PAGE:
Apr 18, 2010
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UK market slowdown seen clouding Tesco profit rise

Apr 18, 2010

By Mark Potter

LONDON (Reuters) - A sharp slowdown in sales growth in Tesco's (TSCO.L) main British market could overshadow an expected 8 percent rise in profits when the world's fourth-biggest retailer reports annual results on Tuesday 20 April.

A drop in food price inflation and consumer fears that taxes will have to rise to cut government borrowing following an election on May 6 have hit grocers in recent weeks.

Asda (WMT.N), the country's No.2 supermarket chain, said on Thursday 15 April the market had slowed markedly and Citi analysts believe recent industry data show like-for-like sales growth at both Tesco and Asda has ground to a halt.

Tesco often publishes its latest trading figures alongside its results, though some analysts think it might not this time.

The group, which makes about three-quarters of its profits in Britain, lagged its main UK rivals for much of the recession, but bounced back strongly in late 2009, helped by a doubling of rewards on its Clubcard customer loyalty scheme.

Tesco's underlying UK sales growth leapt 4.9 percent year-on-year over Christmas, smashing forecasts.

Data for Kantar Worldpanel, however, suggest the group slipped back again in March and investors will be looking for reassurance that this was just a blip.

While Tesco's sales growth has sometimes lagged, it has traditionally delivered industry-leading profit margins.

Analysts expect the group, which runs over 4,300 stores in 14 countries, to report an underlying pretax profit of 3.38 billion pounds for the year ended February, according to the average forecast of 13 polled by Reuters.

Trading profit is tipped to rise 13 percent to 3.48 billion pounds, while revenues, excluding VAT sales tax, are seen up 8 percent at 58.4 billion pounds.

Growth will be held back by comparison against a 53-week period last year, but will benefit from the first full-year contributions of two major acquisitions, the Homever chain in South Korea and the remaining 50-percent stake in Tesco Bank.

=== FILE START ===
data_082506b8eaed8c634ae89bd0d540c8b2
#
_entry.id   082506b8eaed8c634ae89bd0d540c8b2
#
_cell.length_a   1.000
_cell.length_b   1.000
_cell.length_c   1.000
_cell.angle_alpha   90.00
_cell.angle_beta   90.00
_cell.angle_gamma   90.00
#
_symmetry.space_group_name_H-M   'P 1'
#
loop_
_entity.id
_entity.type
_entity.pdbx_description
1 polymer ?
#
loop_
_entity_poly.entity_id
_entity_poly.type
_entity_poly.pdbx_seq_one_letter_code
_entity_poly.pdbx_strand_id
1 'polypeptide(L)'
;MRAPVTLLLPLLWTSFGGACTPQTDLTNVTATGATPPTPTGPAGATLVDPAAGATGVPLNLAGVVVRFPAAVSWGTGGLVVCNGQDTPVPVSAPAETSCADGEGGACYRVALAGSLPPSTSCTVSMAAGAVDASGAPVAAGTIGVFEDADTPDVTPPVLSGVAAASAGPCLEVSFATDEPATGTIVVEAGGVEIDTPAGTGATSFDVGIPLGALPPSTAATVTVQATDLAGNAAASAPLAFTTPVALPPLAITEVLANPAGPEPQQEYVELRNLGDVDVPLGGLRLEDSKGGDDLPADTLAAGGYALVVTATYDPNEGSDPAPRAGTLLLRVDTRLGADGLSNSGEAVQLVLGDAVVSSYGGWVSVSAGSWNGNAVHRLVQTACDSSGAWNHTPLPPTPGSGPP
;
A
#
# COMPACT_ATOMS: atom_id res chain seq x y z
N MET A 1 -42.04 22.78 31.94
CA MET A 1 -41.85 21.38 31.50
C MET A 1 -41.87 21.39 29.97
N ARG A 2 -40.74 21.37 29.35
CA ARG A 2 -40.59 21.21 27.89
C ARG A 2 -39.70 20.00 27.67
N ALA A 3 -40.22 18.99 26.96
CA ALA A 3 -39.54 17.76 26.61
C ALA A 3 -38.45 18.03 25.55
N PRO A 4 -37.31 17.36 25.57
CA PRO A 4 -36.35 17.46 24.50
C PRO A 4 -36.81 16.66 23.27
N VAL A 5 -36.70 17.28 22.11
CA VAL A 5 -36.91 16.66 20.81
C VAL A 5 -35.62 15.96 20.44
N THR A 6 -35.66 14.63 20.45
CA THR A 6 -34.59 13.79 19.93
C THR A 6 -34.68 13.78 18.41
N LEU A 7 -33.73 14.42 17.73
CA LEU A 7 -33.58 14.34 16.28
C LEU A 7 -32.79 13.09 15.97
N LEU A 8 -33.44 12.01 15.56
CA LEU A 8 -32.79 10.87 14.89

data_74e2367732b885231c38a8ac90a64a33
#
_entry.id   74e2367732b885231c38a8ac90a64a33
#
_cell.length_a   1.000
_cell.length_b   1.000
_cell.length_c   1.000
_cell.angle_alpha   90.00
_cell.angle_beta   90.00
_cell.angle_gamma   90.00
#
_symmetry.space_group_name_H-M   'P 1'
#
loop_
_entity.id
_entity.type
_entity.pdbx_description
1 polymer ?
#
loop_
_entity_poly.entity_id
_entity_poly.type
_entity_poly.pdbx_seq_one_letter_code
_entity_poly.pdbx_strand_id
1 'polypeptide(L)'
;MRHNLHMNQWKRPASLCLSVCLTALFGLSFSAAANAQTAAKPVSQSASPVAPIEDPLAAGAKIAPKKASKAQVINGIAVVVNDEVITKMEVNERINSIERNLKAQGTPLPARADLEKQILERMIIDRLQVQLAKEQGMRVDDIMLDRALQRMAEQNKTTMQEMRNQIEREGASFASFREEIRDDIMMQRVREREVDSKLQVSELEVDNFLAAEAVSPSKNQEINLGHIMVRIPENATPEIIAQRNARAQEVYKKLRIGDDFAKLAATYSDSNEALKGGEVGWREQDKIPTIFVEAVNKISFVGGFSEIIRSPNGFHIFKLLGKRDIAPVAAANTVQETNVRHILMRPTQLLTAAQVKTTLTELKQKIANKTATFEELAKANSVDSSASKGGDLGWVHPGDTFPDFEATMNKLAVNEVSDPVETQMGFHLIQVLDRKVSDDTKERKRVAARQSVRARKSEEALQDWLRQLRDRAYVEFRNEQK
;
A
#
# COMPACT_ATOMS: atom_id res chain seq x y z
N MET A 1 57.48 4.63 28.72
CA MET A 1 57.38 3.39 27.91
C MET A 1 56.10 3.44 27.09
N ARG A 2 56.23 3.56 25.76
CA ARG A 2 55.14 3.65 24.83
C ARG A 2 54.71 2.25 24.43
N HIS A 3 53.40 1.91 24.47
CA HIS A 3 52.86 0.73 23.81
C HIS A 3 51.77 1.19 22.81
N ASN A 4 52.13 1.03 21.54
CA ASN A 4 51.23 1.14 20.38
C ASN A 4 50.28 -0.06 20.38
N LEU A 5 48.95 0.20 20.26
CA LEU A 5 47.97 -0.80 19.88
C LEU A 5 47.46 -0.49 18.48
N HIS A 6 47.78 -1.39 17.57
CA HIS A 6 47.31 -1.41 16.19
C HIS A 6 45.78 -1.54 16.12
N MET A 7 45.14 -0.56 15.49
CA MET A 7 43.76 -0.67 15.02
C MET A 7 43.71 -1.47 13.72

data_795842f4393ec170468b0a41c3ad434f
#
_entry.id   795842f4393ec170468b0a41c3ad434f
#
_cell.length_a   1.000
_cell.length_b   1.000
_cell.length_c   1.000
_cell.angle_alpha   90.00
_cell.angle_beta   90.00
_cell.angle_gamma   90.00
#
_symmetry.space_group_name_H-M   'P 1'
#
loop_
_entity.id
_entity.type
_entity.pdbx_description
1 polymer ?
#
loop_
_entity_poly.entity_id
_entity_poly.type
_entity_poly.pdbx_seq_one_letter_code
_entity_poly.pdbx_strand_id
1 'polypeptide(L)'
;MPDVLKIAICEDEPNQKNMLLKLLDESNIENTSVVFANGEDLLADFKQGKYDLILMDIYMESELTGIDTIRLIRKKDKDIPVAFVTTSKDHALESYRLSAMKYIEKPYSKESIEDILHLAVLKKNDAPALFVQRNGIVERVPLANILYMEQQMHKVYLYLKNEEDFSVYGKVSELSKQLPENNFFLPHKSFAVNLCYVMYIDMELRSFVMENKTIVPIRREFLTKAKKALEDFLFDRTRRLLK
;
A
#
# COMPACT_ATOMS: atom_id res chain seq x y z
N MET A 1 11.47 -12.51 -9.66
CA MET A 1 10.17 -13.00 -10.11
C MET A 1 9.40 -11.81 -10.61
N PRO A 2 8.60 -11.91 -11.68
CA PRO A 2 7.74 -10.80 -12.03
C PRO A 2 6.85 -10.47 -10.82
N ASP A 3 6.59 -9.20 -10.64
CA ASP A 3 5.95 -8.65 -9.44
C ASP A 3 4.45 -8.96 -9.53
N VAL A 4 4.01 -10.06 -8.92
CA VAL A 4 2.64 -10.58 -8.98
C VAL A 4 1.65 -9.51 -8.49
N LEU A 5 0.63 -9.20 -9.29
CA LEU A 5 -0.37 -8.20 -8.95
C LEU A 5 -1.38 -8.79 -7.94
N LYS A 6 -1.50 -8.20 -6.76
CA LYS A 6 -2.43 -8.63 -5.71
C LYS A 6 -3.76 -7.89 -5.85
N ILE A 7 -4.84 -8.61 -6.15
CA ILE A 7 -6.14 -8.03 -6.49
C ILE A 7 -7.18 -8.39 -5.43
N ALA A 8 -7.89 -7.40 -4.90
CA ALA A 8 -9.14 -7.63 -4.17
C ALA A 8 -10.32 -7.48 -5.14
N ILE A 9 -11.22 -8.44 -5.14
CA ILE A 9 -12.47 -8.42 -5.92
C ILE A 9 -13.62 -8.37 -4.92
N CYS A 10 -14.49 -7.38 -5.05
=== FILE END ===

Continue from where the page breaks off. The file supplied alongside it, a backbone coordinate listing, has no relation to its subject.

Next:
Tesco's results will compare favourably with bigger European rivals Carrefour (CARR.PA) and Metro (MEOG.DE), both of which reported a drop in 2009 profits, hit by falling food prices and sluggish consumer demand in continental European markets.

Carrefour said on Thursday 15 April the trading environment appeared to be stabilising and emerging markets like China were picking up, which could bode well for Tesco.

Tesco said in January international like-for-like sales had continued to improve, having fallen 3.7 percent in the third quarter and 6.7 percent in the second, excluding fuel.

Analysts will be keen to hear whether the group will say when its U.S. business will break even, and whether it will follow rivals like Carrefour and Metro in stepping up capital spending.

They also expect a further pledge to cut debt, which is seen falling about 1 billion pounds to 8.5 billion, and a new cost cutting target similar to last year's 550 million pounds.

Tesco shares have lagged the STOXX 600 European retail index by 6 percent this year and trade at 13.6 times 2010-11 earnings forecasts, below both British rival J Sainsbury (SBRY.L) and international peers Carrefour and Metro, Reuters data show.

Luxury goods group Burberry (BRBY.L) may add to hopes of a global pick up in consumer spending on Tuesday 20 April.

Analysts expect the 154-year-old maker of upmarket raincoats and handbags will report underlying revenue up 4-6 percent for the six months to March 31 after a first-half fall of 5 percent.

Associated British Foods (ABF.L) is tipped to post a big rise in first-half earnings, having already reported strong growth at its Primark discount fashion chain, while rapid growth overseas for online fashion group ASOS (ASOS.L) is seen offsetting a slightly slower performance in Britain.

(Additional reporting by James Davey and David Jones; Editing by Jon Loades-Carter)

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